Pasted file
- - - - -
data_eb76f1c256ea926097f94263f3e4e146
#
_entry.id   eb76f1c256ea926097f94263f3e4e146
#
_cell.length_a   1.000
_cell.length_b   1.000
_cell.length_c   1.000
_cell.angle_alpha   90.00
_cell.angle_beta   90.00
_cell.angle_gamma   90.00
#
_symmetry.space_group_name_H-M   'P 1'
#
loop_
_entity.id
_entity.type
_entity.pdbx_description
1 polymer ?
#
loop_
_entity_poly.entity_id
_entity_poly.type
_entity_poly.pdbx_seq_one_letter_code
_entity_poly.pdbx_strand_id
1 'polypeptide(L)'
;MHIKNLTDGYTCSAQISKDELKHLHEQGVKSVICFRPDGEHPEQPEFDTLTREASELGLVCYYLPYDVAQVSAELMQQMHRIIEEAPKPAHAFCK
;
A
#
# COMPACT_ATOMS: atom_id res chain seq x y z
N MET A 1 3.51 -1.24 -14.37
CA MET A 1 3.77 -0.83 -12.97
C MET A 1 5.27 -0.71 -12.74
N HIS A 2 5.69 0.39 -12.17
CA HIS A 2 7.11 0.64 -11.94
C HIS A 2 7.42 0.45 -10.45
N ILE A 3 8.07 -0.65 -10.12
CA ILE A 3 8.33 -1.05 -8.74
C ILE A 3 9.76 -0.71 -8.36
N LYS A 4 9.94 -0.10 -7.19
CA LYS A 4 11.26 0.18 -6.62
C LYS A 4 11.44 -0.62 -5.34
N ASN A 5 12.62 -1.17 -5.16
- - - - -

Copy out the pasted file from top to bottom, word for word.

data_eb76f1c256ea926097f94263f3e4e146
#
_entry.id   eb76f1c256ea926097f94263f3e4e146
#
_cell.length_a   1.000
_cell.length_b   1.000
_cell.length_c   1.000
_cell.angle_alpha   90.00
_cell.angle_beta   90.00
_cell.angle_gamma   90.00
#
_symmetry.space_group_name_H-M   'P 1'
#
loop_
_entity.id
_entity.type
_entity.pdbx_description
1 polymer ?
#
loop_
_entity_poly.entity_id
_entity_poly.type
_entity_poly.pdbx_seq_one_letter_code
_entity_poly.pdbx_strand_id
1 'polypeptide(L)'
;MHIKNLTDGYTCSAQISKDELKHLHEQGVKSVICFRPDGEHPEQPEFDTLTREASELGLVCYYLPYDVAQVSAELMQQMHRIIEEAPKPAHAFCK
;
A
#
# COMPACT_ATOMS: atom_id res chain seq x y z
N MET A 1 3.51 -1.24 -14.37
CA MET A 1 3.77 -0.83 -12.97
C MET A 1 5.27 -0.71 -12.74
N HIS A 2 5.69 0.39 -12.17
CA HIS A 2 7.11 0.64 -11.94
C HIS A 2 7.42 0.45 -10.45
N ILE A 3 8.07 -0.65 -10.12
CA ILE A 3 8.33 -1.05 -8.74
C ILE A 3 9.76 -0.71 -8.36
N LYS A 4 9.94 -0.10 -7.19
CA LYS A 4 11.26 0.18 -6.62
C LYS A 4 11.44 -0.62 -5.34
N ASN A 5 12.62 -1.17 -5.16